As the director responsible for all technical negotiations related to the United Nations
Framework Convention on Climate Change in the Dominican Republic, Nathalie Flores is guiding her country towards a brighter future.
Nathalie lists studying at the University of Wolverhampton as a formative moment in her path to her successful career. Since childhood she had always “liked everything ‘UK’”, which helped her decide to take an MSc in Environmental Management at the University, with a focus on climate change.
She says: “I think my time at the University was probably one of the best years of my life. Not only for the student experience, but because of the exchanges I had with other Dominicans who I never dreamed of meeting before."
“It was an amazing opportunity to get to know the Black Country and the West Midlands too, and to feel like I was seeing how things work in real life."
After she had graduated, Nathalie returned to the Dominican Republic to work for the Ministry of Environment and Natural Resources, and she was soon leading in the areas of renewable energies and climate change negotiations. Her career grew rapidly and, after four years working for the Secretariat of the Coalition for Rainforest Nations in New York City, today, Nathalie is the Ministry’s director for climate change adaptation and mitigation.
She continues: “I’m in charge of all technical negotiations related to the United Nations Framework Convention on Climate Change, so we basically try to mitigate the adverse effects of climate change."
“We represent the Dominican Republic at an international level, making the policies, taking into account the government priorities and, of course, aiming to urgently adapt and reduce our carbon emissions.”
Nathalie says she and her department have “lots of hats”, as their work usually involves regulation, policymaking, policy decisions and projects implementation. Even now, she says that she often considers the training she received at the University of Wolverhampton during her everyday role.
She says: “I will never forget when my professor, Brian Shipley, explained to us the three pillars of sustainability: planet, people, profit. This is important, because one of the biggest challenges we have is to try and encourage people to make sustainability a culture."
“The main cause of climate change is the way our economic model works, and you can’t change an economic model to develop in a sustainable way without making the people you’re speaking to understand something huge: you can’t have a profit without protecting the planet.”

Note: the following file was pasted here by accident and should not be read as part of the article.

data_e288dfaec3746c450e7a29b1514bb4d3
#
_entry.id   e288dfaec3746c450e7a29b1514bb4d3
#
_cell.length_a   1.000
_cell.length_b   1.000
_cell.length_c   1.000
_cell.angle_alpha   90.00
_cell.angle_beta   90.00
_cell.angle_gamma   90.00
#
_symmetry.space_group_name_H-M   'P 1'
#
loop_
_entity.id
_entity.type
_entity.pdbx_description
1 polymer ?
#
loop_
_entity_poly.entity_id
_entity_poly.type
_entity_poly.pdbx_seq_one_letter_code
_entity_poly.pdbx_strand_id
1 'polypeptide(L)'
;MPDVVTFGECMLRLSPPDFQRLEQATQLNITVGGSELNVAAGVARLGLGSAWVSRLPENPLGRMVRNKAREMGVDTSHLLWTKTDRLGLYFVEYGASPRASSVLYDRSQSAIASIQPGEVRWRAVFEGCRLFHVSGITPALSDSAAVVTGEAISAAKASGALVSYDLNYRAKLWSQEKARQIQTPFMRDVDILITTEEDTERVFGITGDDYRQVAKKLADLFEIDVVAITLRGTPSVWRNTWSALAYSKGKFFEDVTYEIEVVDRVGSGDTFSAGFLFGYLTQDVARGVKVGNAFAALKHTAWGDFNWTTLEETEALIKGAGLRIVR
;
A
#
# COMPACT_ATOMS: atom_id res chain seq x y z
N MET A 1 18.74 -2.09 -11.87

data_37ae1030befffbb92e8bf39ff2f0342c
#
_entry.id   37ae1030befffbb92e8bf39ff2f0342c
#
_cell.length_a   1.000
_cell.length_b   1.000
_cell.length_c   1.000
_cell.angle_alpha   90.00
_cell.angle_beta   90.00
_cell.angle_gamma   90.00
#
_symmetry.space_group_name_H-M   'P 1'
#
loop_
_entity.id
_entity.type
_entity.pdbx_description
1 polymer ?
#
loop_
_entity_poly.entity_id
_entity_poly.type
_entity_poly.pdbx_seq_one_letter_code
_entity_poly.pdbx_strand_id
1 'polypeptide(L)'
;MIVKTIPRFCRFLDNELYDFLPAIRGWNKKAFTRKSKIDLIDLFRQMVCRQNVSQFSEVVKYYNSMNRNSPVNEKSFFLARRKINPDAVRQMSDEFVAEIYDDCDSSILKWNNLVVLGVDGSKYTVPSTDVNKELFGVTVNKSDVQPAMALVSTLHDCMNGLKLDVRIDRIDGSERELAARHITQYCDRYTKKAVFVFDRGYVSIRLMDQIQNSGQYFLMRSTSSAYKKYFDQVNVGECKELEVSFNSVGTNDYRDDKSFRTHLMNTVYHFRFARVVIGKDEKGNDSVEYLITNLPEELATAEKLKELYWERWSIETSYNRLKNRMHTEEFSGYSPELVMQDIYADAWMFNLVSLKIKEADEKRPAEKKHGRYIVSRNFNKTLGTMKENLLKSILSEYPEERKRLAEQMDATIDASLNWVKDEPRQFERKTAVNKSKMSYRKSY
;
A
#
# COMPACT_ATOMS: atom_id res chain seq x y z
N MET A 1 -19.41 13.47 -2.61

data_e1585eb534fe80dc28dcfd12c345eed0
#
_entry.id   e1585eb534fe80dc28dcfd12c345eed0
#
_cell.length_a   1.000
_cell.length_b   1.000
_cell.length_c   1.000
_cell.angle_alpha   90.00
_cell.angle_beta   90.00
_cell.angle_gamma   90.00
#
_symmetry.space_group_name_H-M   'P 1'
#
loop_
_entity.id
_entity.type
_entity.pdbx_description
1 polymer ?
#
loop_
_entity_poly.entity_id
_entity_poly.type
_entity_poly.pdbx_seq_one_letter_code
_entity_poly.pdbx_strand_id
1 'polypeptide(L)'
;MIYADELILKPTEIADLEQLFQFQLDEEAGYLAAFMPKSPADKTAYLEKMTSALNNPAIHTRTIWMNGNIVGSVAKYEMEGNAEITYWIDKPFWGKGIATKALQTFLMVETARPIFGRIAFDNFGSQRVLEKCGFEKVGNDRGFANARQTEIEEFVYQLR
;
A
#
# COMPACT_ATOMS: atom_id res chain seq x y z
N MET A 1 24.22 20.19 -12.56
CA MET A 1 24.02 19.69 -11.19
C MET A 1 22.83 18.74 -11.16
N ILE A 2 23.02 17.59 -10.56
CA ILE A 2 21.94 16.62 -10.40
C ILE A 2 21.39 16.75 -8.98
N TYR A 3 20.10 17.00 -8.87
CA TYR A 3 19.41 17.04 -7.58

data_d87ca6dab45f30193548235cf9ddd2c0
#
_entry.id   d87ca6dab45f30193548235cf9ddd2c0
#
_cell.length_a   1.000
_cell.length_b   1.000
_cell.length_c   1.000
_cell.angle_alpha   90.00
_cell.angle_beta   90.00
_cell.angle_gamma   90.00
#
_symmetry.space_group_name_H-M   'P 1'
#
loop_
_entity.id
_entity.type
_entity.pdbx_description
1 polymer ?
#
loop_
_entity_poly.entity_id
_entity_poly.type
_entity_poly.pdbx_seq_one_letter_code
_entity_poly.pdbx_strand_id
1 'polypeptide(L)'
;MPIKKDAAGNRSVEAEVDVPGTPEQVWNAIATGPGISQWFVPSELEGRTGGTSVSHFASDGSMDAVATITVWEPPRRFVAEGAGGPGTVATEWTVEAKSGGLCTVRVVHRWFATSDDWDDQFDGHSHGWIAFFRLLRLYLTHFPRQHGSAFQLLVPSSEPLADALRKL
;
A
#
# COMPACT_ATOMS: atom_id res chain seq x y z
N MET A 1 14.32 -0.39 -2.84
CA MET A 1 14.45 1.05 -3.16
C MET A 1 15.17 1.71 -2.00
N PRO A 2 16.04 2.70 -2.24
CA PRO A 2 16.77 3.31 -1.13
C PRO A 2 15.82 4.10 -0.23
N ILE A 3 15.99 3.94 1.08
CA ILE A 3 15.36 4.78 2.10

In the Dominican Republic, agriculture and tourism are the country’s main industries, which in terms of energy consumption, are also responsible for large amounts of the carbon emissions, but DR only contributes to 0.07% to the global system. Nathalie suggests that the country’s stakeholders need to agree on changing their economic model limiting the amount of carbon its industries are responsible for.
“We try to help the government administration make better use of all the resources we have to overcome the climate crisis. We need a more scientific approach.
“Short term, we need more education about what the climate emergency is and how people can actually change their behaviour to improve the situation."
"We need a better balance between the climate change goals, the budgets, and acting in accordance with them both.”
Nathalie says that the main problem isn’t that people don’t believe in climate change, but that they don’t recognise that it is a global emergency, and how severely it affects not just the future but the current state of the economy. This isn’t just the Dominican Republic’s responsibility to oppose, of course: it’s the whole world’s.
“We experience evidence for climate change every year, and these extreme weather events – hurricanes or droughts or whatever – affect our economy, too. The legislator needs to understand that by limiting carbon emissions they can reduce the number of these extreme weather events."
“I’ve been director for climate change adaptation and mitigation for two-and-a-half years, and I’ve been pushing very hard in order to achieve some sort of policy to change our business-as-usual to take us closer to ‘net zero’ – cutting carbon emissions to as close to zero as possible. But even if we limit our carbon emissions, it won’t be enough unless big countries that are more developed than ours don’t take part too."
Nathalie wants to be optimistic about the future, but she says that after many years of working in the area of climate change, we are still a long way from achieving the kind of progress we need globally.
“People need change,” she says. “The world needs to change. But sometimes it feels like we are going backwards – and that’s why we need to keep fighting to educate so that we can make sustainability a culture. That’s going to be key in order to regain optimism in what we need to achieve as a whole.”